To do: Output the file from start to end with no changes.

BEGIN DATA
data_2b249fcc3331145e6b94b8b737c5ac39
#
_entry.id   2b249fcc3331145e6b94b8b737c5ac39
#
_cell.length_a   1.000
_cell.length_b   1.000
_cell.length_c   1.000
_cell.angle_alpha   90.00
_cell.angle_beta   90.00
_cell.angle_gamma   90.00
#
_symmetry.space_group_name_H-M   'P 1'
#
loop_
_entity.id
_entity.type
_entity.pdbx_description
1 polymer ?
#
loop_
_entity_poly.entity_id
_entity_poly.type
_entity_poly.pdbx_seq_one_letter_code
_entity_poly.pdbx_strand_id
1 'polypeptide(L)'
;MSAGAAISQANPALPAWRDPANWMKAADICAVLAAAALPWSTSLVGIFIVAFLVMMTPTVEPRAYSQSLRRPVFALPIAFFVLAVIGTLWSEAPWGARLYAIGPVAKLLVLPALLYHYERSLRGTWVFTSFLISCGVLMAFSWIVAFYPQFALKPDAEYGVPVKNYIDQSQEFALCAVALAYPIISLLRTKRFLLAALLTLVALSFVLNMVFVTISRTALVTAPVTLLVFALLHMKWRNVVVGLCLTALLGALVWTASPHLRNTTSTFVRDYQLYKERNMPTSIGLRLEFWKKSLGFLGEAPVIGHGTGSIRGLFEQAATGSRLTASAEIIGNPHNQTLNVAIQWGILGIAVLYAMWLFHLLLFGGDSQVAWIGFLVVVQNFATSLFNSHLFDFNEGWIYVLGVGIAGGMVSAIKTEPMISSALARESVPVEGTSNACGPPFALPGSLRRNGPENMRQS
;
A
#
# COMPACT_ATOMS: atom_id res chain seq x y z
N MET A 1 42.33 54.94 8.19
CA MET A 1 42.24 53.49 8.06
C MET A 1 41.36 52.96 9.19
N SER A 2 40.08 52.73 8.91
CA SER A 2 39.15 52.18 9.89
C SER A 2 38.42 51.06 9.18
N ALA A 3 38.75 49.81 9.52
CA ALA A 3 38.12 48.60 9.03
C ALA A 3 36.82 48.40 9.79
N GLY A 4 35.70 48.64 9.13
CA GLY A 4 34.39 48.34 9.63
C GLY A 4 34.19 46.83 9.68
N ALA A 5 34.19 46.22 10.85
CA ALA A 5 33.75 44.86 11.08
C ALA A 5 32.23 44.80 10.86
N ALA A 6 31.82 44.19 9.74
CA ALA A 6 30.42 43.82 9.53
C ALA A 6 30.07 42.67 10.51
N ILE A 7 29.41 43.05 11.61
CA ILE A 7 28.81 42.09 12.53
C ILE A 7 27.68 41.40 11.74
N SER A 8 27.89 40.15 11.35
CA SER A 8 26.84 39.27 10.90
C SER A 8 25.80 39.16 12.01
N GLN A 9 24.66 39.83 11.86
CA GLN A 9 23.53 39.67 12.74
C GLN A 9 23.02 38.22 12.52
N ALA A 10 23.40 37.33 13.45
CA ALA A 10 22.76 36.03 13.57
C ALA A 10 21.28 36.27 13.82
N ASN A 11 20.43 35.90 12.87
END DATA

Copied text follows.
data_2b249fcc3331145e6b94b8b737c5ac39
#
_entry.id   2b249fcc3331145e6b94b8b737c5ac39
#
_cell.length_a   1.000
_cell.length_b   1.000
_cell.length_c   1.000
_cell.angle_alpha   90.00
_cell.angle_beta   90.00
_cell.angle_gamma   90.00
#
_symmetry.space_group_name_H-M   'P 1'
#
loop_
_entity.id
_entity.type
_entity.pdbx_description
1 polymer ?
#
loop_
_entity_poly.entity_id
_entity_poly.type
_entity_poly.pdbx_seq_one_letter_code
_entity_poly.pdbx_strand_id
1 'polypeptide(L)'
;MSAGAAISQANPALPAWRDPANWMKAADICAVLAAAALPWSTSLVGIFIVAFLVMMTPTVEPRAYSQSLRRPVFALPIAFFVLAVIGTLWSEAPWGARLYAIGPVAKLLVLPALLYHYERSLRGTWVFTSFLISCGVLMAFSWIVAFYPQFALKPDAEYGVPVKNYIDQSQEFALCAVALAYPIISLLRTKRFLLAALLTLVALSFVLNMVFVTISRTALVTAPVTLLVFALLHMKWRNVVVGLCLTALLGALVWTASPHLRNTTSTFVRDYQLYKERNMPTSIGLRLEFWKKSLGFLGEAPVIGHGTGSIRGLFEQAATGSRLTASAEIIGNPHNQTLNVAIQWGILGIAVLYAMWLFHLLLFGGDSQVAWIGFLVVVQNFATSLFNSHLFDFNEGWIYVLGVGIAGGMVSAIKTEPMISSALARESVPVEGTSNACGPPFALPGSLRRNGPENMRQS
;
A
#
# COMPACT_ATOMS: atom_id res chain seq x y z
N MET A 1 42.33 54.94 8.19
CA MET A 1 42.24 53.49 8.06
C MET A 1 41.36 52.96 9.19
N SER A 2 40.08 52.73 8.91
CA SER A 2 39.15 52.18 9.89
C SER A 2 38.42 51.06 9.18
N ALA A 3 38.75 49.81 9.52
CA ALA A 3 38.12 48.60 9.03
C ALA A 3 36.82 48.40 9.79
N GLY A 4 35.70 48.64 9.13
CA GLY A 4 34.39 48.34 9.63
C GLY A 4 34.19 46.83 9.68
N ALA A 5 34.19 46.22 10.85
CA ALA A 5 33.75 44.86 11.08
C ALA A 5 32.23 44.80 10.86
N ALA A 6 31.82 44.19 9.74
CA ALA A 6 30.42 43.82 9.53
C ALA A 6 30.07 42.67 10.51
N ILE A 7 29.41 43.05 11.61
CA ILE A 7 28.81 42.09 12.53
C ILE A 7 27.68 41.40 11.74
N SER A 8 27.89 40.15 11.35
CA SER A 8 26.84 39.27 10.90
C SER A 8 25.80 39.16 12.01
N GLN A 9 24.66 39.83 11.86
CA GLN A 9 23.53 39.67 12.74
C GLN A 9 23.02 38.22 12.52
N ALA A 10 23.40 37.33 13.45
CA ALA A 10 22.76 36.03 13.57
C ALA A 10 21.28 36.27 13.82
N ASN A 11 20.43 35.90 12.87